Design Cures All
People Read on the Web
You View Your Website Like Your Users Do (Refer back to previous point)
If it “Works On Your Computer”, Than it is Ready to Launch (I hope this is not something you have said)
Did you read any of these and feel like they were true statements? If so, then you are a victim of believing in the myths of website design. To read more about these myths including others consider reading this article by HubSpot.
If you believe these myths chances are you are already practicing these things and so you are probably already “designing” the death of your website.
10. Your Business is Always the Exception
We've found this one to be a powerful indicator of the success of your redesign project. There are proven principles in business, startups, marketing, and design. These principles have been hashed out, tested, and proven over years of hard work by thousands of people. However, we still come in contact with business leaders who have reasons proven concepts won't for their company because - insert any number of excuses here.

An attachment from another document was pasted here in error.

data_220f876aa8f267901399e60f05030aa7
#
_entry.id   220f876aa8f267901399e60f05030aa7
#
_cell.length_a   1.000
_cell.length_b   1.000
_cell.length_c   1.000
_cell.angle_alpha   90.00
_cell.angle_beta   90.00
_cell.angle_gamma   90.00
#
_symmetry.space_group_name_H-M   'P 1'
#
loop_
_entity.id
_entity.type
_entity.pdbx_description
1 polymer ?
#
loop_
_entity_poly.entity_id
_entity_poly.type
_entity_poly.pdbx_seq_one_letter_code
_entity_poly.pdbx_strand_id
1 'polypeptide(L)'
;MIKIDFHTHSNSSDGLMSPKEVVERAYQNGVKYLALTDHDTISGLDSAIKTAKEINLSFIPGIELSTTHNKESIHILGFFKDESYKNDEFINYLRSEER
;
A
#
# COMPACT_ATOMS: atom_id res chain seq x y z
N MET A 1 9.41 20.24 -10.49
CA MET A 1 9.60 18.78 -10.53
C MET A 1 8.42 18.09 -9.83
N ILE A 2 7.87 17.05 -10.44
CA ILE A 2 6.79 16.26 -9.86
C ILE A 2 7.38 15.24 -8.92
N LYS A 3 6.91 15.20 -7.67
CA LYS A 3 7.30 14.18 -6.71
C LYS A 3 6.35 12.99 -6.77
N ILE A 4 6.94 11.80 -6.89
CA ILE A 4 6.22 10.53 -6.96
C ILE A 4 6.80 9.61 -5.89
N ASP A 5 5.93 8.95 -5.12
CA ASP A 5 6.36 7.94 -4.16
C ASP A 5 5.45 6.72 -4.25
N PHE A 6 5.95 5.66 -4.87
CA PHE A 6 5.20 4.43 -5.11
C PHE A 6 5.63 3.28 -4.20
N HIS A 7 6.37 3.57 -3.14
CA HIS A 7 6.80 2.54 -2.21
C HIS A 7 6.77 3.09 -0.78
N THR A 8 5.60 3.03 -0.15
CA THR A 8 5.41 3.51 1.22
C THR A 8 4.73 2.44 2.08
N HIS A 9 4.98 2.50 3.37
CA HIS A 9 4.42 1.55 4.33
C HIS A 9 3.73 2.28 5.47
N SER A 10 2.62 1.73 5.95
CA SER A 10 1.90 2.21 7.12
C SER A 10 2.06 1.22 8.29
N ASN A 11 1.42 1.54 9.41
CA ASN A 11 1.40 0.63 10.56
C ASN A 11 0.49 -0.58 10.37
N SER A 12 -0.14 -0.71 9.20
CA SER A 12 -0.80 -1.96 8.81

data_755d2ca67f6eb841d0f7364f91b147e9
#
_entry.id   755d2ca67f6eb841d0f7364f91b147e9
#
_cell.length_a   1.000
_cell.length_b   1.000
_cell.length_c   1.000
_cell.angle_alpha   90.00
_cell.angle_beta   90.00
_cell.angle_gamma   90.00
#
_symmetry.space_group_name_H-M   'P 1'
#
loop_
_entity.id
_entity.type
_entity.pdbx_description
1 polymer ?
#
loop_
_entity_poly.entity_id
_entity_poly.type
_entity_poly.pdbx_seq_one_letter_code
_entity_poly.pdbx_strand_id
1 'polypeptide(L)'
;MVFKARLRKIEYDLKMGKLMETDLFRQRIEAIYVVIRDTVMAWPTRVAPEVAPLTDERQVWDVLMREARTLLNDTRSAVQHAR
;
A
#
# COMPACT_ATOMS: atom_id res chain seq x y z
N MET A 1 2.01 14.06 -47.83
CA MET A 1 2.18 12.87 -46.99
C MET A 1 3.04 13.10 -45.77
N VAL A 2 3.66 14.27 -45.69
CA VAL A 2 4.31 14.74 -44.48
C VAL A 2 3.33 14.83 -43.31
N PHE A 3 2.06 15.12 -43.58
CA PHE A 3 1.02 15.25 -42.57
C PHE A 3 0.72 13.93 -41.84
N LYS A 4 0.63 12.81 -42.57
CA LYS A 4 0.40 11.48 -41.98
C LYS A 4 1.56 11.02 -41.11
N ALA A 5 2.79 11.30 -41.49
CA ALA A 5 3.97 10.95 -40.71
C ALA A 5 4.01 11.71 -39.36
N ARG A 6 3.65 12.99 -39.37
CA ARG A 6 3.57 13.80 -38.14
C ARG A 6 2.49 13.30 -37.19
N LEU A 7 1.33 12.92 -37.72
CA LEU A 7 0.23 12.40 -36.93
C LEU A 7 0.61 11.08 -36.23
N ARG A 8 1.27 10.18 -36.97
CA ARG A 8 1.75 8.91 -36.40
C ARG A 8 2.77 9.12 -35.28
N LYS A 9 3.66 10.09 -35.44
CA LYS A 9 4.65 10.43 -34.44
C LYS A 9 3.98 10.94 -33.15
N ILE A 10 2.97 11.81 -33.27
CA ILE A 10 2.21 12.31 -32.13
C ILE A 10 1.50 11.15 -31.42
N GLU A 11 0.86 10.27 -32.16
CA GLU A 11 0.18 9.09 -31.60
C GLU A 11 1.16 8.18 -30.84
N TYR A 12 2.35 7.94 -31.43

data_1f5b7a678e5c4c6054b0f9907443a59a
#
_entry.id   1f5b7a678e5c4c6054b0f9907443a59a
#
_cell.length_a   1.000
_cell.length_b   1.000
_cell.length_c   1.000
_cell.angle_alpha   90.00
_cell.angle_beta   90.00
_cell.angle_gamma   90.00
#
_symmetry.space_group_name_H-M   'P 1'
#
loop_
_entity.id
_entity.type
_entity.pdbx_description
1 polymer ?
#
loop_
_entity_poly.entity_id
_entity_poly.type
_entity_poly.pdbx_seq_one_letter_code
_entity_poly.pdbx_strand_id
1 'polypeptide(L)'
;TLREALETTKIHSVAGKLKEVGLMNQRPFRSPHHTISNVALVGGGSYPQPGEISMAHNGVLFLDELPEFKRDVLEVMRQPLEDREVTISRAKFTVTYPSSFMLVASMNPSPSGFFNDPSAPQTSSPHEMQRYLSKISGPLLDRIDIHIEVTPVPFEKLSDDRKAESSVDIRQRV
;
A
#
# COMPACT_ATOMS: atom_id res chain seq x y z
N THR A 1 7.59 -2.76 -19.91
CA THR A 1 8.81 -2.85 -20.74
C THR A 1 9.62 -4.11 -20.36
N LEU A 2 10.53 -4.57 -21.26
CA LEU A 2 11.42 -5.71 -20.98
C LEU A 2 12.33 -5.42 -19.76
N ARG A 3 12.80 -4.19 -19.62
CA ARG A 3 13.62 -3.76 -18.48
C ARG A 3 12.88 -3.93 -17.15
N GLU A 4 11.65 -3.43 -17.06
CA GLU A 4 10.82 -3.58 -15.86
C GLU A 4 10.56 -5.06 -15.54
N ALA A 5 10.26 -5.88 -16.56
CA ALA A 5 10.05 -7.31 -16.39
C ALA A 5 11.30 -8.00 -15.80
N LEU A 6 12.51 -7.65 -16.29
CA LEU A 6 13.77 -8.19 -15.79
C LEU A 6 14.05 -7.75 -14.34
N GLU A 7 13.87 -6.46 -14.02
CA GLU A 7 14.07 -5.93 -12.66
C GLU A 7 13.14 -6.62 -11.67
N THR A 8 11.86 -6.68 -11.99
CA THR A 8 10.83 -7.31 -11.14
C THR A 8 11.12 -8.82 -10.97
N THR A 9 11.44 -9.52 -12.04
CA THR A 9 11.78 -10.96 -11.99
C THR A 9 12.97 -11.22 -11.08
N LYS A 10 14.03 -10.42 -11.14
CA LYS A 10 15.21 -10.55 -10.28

It's these business leaders who never invest in content marketing the right way, they never approve the right a/b tests, and they end up stunting the growth of every marketing strategy out of stubbornness or fear. These are the people who usually end up bringing #8 to the table.
If this is you, you need to take a vacation, not a website redesign.
In order to succeed in business you have to be willing to try new things and evaluate what works and what doesn't work and capitalize on the things that do work. Business leaders who assume something won't work for no reason other than self-infused opinions, will hold back any marketing efforts. A website redesign will be the least of your worries in this instance.
Before you go putting your money towards a website redesign, carefully consider this article and think again about putting your main attention on quality content and providing the information and user experience that your customers want.
Get your customers involved with the growing process of your website. In other words, get their feedback. Actually listen to what they are saying and let your customers dictate how your website should be designed.
After all, the only people truly qualified to say whether your website design is good or bad are the customers who use it.
Jason Thomas has been helping launch and develop start ups for 10 years. Jason's passion is working with motivated entrepreneurs to validate and implement ideas that grow their business.
Jason is a husband, father, and homesteader in training. In his spare time he's generally outside working with his hands and getting dirty.